From 1907 until 1933, Sergei Prokofiev kept a monumental diary which remained unpublished – even in Russian – until 2002 (Sergej Prokof’ev, Dnevnik, ed. Sv. Prokof’ev, Paris, Sprkfv, 2002). Lively and engaging, the diary is much more than a record of the life, times and work of the composer. It has a literary dimension that has never previously been truly explored, but which deserves to be taken seriously, especially given our knowledge that Prokofiev had thought of becoming a writer had he not become a musician.
This literary dimension – the subject of the present article – manifests itself as much in the continuity of the narrative of the self, woven in page after page (and this despite the fragmentary character inherent in the diary as literary genre) as in the diversity of narrative rhythms, the art of description or of portraits. The style and syntax are clear and there is a true alacrity of tone. Though classical in style, the writing is nevertheless of great vividness.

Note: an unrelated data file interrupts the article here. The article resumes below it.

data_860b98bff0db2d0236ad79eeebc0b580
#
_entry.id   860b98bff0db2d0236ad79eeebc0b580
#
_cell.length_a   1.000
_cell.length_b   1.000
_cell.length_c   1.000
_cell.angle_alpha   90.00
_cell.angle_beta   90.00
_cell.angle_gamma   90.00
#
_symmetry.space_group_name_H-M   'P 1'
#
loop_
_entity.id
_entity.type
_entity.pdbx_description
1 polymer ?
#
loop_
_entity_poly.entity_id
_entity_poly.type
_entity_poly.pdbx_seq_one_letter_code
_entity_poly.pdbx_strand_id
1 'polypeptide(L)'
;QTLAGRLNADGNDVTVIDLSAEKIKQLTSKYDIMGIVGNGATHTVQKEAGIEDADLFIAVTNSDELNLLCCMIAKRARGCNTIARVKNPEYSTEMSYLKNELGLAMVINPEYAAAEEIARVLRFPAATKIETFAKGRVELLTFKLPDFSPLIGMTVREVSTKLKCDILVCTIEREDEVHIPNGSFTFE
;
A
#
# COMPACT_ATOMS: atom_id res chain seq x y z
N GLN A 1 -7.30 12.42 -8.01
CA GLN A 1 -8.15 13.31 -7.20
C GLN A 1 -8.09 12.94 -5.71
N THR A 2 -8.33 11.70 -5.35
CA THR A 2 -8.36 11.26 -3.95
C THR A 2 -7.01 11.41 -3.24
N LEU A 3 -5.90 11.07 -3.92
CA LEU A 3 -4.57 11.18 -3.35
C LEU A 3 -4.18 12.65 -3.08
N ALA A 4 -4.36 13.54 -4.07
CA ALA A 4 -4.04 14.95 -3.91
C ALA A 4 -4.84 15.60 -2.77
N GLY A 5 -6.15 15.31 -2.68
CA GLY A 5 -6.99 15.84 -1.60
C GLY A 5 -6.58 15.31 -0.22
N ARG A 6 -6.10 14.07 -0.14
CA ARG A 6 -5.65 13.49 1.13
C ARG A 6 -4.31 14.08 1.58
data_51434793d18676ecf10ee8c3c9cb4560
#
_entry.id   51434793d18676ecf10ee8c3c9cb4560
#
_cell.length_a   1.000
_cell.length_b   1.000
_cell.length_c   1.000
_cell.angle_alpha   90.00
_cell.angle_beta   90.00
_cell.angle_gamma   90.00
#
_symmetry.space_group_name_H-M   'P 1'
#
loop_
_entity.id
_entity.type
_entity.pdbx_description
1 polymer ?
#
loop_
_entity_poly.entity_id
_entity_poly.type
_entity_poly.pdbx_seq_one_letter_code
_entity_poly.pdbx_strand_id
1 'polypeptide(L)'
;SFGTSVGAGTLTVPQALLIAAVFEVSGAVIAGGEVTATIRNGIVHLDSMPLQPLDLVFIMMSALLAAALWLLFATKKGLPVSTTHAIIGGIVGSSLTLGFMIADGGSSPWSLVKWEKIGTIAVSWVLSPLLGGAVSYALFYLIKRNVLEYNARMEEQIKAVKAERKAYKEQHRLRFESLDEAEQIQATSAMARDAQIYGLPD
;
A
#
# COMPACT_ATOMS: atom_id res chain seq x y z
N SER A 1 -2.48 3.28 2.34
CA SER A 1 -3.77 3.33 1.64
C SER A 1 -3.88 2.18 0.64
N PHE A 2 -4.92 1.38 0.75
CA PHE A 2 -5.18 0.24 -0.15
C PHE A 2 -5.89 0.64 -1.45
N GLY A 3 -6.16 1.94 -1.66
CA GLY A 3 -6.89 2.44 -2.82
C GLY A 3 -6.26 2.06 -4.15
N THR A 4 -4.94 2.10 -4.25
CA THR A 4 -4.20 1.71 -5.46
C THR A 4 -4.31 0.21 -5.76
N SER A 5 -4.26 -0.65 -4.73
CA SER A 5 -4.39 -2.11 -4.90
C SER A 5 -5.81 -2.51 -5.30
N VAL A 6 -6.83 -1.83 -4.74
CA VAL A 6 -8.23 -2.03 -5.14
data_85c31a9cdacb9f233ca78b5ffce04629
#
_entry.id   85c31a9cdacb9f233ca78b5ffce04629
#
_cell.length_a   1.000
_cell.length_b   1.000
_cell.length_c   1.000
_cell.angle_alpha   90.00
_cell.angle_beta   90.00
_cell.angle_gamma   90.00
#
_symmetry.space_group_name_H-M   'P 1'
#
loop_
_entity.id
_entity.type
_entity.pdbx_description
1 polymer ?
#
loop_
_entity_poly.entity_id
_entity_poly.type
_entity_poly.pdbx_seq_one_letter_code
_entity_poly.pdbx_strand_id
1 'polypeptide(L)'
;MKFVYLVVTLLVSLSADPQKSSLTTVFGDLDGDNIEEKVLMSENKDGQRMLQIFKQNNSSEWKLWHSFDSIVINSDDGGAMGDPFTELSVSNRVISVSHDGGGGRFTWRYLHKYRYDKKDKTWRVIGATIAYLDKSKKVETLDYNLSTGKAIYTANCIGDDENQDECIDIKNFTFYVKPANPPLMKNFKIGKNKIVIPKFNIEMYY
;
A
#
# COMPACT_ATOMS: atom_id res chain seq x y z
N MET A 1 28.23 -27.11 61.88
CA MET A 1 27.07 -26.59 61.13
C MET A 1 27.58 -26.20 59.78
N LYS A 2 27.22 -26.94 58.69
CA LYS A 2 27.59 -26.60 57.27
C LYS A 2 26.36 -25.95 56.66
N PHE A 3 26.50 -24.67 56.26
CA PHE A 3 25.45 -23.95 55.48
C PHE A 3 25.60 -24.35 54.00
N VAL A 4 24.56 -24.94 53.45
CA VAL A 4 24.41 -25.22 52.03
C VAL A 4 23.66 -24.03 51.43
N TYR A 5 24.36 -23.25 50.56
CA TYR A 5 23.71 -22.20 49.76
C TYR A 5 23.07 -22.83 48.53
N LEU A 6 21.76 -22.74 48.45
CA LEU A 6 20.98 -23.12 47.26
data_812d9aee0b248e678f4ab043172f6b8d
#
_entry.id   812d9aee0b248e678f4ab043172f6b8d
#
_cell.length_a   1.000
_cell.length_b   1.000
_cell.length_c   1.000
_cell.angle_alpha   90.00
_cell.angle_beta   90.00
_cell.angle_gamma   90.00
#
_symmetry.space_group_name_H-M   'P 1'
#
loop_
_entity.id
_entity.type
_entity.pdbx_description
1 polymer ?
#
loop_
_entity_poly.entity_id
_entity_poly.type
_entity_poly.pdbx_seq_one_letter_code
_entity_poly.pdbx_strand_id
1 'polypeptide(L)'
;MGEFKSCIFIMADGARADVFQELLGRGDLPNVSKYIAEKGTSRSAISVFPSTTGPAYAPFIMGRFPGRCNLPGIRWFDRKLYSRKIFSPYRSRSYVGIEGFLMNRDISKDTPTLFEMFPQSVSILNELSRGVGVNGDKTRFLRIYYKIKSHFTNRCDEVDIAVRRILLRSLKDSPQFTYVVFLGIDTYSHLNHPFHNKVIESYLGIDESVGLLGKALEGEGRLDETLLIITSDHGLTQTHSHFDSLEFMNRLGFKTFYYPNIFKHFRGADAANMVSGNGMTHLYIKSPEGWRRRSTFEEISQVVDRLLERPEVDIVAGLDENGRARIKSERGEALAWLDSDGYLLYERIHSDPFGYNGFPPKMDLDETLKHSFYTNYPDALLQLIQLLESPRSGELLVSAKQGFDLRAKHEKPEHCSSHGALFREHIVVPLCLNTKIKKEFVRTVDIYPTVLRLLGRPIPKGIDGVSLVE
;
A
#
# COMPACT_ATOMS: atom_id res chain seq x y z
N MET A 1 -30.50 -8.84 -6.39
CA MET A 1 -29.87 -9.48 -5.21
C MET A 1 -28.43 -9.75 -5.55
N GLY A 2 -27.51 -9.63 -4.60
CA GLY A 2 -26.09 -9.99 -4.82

In the course of the analysis, analogies can be discerned between the musical works and the text: a lyricism constantly present but always held back under control, the “fugitive visions”, the rhythmic variations, the primacy of variety and narrative effectiveness.
Prokofiev et la littérature
Laetitia Le Guay Brancovan
Université de Cergy-Pontoise
Le Journal 1907-1933 de Serge Prokofiev, le roman d'une vie musicale